None of these are hard assets, they are all liquid assets, all nothing more than promises to pay.
Yes, I do know where they got the money to pay back TARP, it was reported in the news.
When banks are the most profitable of businesses, something is wrong, that is a clear clear sign that something is very wrong.
Banks currently aren't doing very well, but they are still paying out those huge bonuses, and they just finished going through a period of high success, followed by this collapse, where the execs are made out like the bandits they are.
The assets held by banks not not considered capital assets, which means their values are not backed by hard assets. There is a clear difference.
You cite your sources that the TARP loans were forced on these banks, and I will cite my sources that prove you wrong, since you made the claim first.
When the people connecting the investment funds to the entrepreneur are making more money than the people carrying out the enterprise, that is a big problem.
Eventually, all the money is going to provide investment money, and none of the money is going to actually create anything.
“I personally believe that the government acted bravely and boldly in a very difficult environment,” he said.
But Mr. Dimon also argued that the TARP has since morphed into something more “painful.”
The TARP comes with limits on executive compensation, which have many banks already angling to exit the program. Indeed, because it took part in the TARP, JPMorgan has to give its shareholders a nonbinding vote Tuesday on executive pay.
Last week was a milestone for US treasury secretary Tim Geithner. He finally got to play the hero. The morning of June 9, Treasury notified 10 financial institutions, including JPMorgan Chase, Goldman Sachs, Morgan Stanley, US Bancorp, and Capital One Financial, that they were "eligible to complete the repayment process" for the capital they received under the Troubled Assets Recovery Program (TARP). In other words, they would be allowed to pay back $68.3 billion. Even though they really owe $229.7 billion. That we know of. But Geithner didn't mention that last bit. Instead, he professed that "these repayments are an encouraging sign of financial repair," with the caveat that "we still have work to do."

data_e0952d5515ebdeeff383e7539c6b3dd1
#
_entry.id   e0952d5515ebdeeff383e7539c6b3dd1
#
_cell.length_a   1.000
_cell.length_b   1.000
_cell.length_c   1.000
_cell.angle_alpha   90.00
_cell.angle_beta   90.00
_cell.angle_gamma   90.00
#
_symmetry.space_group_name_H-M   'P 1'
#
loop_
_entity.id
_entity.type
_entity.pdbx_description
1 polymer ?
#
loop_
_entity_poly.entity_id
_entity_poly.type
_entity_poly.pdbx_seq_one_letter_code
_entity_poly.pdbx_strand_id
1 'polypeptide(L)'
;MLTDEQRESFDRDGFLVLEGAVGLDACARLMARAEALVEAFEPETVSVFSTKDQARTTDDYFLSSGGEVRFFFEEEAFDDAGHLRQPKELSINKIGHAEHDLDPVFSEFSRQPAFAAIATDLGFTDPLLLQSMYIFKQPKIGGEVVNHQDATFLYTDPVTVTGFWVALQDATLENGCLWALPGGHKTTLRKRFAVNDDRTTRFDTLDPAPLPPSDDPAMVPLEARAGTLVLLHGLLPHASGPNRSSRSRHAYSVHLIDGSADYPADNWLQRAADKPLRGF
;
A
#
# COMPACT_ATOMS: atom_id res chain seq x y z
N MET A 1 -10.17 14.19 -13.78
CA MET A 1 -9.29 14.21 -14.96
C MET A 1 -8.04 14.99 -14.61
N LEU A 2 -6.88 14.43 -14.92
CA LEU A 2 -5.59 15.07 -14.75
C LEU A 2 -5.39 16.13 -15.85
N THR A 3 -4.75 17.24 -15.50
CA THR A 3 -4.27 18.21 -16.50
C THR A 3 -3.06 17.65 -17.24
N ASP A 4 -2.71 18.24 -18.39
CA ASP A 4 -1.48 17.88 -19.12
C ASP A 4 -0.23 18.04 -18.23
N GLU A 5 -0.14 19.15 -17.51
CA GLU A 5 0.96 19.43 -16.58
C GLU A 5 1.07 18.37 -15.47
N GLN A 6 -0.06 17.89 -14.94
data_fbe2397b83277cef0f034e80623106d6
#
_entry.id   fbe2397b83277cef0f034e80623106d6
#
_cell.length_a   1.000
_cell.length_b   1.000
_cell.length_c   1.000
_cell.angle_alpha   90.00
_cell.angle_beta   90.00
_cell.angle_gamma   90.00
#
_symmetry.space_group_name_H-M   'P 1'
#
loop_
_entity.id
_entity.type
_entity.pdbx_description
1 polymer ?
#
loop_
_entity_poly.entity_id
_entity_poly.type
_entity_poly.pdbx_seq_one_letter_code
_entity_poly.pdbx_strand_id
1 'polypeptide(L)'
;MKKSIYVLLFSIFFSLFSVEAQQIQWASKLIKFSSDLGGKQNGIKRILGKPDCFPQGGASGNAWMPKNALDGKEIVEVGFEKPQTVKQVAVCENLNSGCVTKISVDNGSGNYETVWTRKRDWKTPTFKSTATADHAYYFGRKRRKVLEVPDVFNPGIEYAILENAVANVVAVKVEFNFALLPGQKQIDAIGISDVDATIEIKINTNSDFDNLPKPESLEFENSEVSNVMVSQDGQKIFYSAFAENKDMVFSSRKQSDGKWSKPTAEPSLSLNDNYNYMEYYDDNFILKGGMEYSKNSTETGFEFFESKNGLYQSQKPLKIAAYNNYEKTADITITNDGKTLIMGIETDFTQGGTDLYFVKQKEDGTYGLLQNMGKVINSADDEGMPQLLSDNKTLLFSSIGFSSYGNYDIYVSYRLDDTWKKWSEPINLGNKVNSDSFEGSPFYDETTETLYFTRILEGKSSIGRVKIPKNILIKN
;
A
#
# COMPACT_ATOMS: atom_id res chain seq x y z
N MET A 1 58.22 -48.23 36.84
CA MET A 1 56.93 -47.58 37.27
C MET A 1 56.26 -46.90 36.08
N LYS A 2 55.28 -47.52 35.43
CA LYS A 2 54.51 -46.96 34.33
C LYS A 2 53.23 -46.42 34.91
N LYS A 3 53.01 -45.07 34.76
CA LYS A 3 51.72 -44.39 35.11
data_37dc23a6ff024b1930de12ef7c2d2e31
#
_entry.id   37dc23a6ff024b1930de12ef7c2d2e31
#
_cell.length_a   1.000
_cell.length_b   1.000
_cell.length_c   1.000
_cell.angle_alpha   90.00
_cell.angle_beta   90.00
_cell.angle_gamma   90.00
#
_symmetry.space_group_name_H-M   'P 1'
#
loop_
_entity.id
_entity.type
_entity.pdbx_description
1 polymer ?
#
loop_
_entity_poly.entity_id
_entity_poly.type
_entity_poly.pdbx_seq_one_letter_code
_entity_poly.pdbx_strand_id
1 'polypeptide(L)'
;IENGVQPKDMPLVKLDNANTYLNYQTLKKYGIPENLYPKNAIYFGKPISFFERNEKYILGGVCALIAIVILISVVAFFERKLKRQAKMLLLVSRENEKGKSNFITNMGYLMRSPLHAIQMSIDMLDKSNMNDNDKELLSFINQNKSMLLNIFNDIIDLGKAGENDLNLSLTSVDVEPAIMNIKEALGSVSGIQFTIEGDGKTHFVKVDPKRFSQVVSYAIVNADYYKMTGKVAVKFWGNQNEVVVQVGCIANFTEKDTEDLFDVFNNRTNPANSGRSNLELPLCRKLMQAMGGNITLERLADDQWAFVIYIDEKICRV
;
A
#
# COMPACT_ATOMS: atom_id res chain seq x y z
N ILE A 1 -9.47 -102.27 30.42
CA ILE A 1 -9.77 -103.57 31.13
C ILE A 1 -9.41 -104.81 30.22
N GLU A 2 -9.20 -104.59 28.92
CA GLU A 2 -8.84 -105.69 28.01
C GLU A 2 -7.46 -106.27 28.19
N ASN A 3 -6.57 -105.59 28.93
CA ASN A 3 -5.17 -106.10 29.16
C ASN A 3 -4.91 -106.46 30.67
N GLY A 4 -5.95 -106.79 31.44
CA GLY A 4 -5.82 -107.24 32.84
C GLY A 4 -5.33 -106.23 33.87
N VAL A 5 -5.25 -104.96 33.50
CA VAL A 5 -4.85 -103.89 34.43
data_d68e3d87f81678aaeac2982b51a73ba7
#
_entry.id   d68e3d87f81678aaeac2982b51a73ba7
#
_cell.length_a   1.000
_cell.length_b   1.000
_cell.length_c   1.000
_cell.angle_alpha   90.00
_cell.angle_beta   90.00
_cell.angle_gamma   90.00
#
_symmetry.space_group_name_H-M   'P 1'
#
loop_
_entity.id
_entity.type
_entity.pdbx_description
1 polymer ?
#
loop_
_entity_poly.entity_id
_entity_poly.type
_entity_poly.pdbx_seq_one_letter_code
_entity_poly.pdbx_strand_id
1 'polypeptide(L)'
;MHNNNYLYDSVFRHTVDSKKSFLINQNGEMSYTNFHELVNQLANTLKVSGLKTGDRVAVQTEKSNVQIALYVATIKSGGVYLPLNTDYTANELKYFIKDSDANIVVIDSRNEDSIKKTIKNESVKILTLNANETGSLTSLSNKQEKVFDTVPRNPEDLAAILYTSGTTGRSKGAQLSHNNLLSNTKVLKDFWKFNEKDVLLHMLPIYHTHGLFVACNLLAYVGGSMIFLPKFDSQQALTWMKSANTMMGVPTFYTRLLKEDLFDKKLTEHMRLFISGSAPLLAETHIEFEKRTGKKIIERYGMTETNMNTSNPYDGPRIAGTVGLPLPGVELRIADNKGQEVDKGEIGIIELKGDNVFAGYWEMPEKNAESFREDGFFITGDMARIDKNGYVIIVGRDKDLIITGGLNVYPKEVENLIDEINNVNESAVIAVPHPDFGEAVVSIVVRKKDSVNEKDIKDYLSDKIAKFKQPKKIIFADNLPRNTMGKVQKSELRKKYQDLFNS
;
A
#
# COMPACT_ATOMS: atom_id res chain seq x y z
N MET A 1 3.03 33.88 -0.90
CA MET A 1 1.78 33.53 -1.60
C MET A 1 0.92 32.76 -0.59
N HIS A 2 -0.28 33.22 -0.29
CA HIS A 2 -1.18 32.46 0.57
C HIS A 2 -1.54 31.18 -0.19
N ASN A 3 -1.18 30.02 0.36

The "we" he refers to is himself and Wall Street, both of whom are getting a good deal out of this fractional payback scheme. The agreement frees the banks from restrictions on executive pay or, worse, their general practices, but it still allows them to keep the cash they've received through non-TARP venues like the FDIC Temporary Liquidity Guarantee Program- or the massive sums the banks recovered from AIG (thanks to its own federal bailout) to cover their losses on credit derivatives. Not to mention any cash provided by the mother of all cheap loan programs-the Federal Reserve.
Geithner, for his part, gets to convey the message that things are looking up. "These repayments follow a period in which many banks have successfully raised equity capital from private investors," stated the press release. "Also, for the first time in many months, these banks have issued long-term debt that is not guaranteed by the government."
Well, of course certain banks have raised some money on their own: Firms have a tendency to look a whole lot better when they're backed by government capital and have cheap federal loans sitting on their books. Private investors notice that sort of thing. But more troubling than the misplaced praise is the fine print that accompanied the announcement: "These repayments," the department noted, "help to reduce Treasury's borrowing and national debt. The repayments also increase Treasury's cushion to respond to any future financial instability that might otherwise jeopardize economic recovery."
This statement belies some accounting sleight of hand.
Paying Back TARP: Good for Banks, Bad for Investors?
Read more: www.time.com...